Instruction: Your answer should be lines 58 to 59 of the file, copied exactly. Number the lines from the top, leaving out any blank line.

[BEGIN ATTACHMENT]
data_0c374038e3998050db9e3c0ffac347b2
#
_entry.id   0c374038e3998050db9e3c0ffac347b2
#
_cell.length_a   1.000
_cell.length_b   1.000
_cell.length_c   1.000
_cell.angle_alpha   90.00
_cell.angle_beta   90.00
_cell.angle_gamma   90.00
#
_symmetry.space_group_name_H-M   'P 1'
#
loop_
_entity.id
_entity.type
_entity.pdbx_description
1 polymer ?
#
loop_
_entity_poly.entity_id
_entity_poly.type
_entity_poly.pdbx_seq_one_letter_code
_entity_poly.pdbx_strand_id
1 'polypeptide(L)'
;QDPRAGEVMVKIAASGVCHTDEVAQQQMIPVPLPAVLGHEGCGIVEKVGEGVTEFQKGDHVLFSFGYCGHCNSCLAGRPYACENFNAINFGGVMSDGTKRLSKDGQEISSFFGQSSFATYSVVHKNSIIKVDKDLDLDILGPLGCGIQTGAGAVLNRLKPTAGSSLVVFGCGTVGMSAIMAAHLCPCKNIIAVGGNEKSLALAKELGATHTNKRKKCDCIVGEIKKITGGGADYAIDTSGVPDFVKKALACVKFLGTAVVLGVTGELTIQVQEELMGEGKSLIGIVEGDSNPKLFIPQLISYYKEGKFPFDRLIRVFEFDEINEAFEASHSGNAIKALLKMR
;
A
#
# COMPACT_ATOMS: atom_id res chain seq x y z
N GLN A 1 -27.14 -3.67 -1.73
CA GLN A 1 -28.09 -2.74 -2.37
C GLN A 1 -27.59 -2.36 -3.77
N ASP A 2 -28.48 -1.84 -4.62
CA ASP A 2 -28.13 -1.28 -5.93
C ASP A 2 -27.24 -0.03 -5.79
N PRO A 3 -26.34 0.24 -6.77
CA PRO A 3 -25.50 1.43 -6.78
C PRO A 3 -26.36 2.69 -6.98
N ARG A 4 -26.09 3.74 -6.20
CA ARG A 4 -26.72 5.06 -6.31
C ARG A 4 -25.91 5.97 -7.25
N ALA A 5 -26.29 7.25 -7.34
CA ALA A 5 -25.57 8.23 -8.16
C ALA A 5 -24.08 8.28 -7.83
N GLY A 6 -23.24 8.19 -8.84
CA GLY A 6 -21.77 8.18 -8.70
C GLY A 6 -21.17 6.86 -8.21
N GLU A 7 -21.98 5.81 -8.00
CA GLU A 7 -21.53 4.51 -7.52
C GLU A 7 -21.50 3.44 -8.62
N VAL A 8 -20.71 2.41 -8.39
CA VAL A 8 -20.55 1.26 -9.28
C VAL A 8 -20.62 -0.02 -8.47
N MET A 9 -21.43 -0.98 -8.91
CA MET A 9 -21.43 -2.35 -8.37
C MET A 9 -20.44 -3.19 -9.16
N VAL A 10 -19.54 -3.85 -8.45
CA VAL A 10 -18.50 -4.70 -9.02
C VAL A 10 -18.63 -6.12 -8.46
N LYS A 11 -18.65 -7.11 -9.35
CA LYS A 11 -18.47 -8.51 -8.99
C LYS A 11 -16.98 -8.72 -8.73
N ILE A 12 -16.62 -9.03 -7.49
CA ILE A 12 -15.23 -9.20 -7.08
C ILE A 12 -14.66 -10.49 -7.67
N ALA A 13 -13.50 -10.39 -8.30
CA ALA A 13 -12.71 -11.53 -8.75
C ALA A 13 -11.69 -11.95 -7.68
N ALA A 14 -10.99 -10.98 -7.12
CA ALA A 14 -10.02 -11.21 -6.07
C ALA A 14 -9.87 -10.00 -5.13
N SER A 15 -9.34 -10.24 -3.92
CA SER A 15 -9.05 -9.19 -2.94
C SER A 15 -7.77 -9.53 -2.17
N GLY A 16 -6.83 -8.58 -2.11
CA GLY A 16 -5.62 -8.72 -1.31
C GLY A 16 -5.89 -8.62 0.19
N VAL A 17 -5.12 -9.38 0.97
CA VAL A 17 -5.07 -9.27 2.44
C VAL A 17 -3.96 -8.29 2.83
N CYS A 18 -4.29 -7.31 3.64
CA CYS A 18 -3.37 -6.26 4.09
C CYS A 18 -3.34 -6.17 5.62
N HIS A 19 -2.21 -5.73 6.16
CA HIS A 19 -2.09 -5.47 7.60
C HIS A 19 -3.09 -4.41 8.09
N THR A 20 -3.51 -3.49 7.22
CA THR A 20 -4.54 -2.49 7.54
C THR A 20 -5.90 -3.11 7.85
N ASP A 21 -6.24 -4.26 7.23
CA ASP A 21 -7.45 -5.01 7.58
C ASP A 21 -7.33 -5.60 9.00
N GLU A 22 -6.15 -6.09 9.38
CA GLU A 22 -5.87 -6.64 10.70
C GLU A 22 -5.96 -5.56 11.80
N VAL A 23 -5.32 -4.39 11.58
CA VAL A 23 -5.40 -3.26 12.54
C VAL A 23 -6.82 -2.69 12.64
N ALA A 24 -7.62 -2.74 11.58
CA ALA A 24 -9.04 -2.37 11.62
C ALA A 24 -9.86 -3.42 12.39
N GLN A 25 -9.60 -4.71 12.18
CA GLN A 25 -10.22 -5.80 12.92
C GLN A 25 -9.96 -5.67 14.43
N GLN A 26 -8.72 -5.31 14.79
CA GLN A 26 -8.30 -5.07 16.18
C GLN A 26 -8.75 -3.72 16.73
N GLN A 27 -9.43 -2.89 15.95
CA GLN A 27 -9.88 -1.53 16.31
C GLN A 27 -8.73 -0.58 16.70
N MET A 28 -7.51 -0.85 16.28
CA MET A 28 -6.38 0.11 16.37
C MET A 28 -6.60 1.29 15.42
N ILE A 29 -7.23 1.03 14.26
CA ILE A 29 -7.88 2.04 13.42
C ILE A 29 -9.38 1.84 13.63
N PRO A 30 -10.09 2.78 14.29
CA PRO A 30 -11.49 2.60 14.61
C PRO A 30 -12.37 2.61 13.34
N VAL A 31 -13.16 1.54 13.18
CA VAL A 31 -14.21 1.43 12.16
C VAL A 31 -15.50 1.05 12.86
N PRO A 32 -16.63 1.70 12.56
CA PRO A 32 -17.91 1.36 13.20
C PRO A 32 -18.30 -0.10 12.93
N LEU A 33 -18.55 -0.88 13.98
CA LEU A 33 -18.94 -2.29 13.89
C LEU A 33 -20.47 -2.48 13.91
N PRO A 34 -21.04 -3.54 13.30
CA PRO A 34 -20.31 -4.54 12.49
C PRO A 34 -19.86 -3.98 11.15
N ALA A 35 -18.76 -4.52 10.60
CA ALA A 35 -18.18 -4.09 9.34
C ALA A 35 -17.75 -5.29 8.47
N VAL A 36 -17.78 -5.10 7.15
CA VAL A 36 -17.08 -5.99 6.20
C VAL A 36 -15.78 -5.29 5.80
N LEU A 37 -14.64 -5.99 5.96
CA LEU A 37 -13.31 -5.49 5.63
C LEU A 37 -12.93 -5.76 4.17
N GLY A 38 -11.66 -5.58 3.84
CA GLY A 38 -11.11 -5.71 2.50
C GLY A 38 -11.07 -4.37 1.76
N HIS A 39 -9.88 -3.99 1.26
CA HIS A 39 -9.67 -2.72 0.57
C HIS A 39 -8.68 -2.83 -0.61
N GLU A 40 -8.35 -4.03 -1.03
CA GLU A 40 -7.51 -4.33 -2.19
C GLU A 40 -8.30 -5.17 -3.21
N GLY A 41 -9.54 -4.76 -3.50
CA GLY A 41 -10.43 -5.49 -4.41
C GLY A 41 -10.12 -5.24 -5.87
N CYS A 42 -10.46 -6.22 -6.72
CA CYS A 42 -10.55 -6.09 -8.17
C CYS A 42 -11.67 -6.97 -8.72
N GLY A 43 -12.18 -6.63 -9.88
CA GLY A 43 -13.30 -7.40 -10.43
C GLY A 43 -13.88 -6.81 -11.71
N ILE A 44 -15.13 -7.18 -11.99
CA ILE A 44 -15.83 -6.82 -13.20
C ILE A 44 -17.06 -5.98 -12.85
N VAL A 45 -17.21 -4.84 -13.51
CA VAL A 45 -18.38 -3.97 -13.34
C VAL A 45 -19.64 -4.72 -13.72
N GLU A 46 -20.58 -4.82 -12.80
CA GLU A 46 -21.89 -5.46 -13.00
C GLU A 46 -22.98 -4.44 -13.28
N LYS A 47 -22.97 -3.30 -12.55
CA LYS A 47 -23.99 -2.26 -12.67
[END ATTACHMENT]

N VAL A 10 -19.54 -3.85 -8.45
CA VAL A 10 -18.50 -4.70 -9.02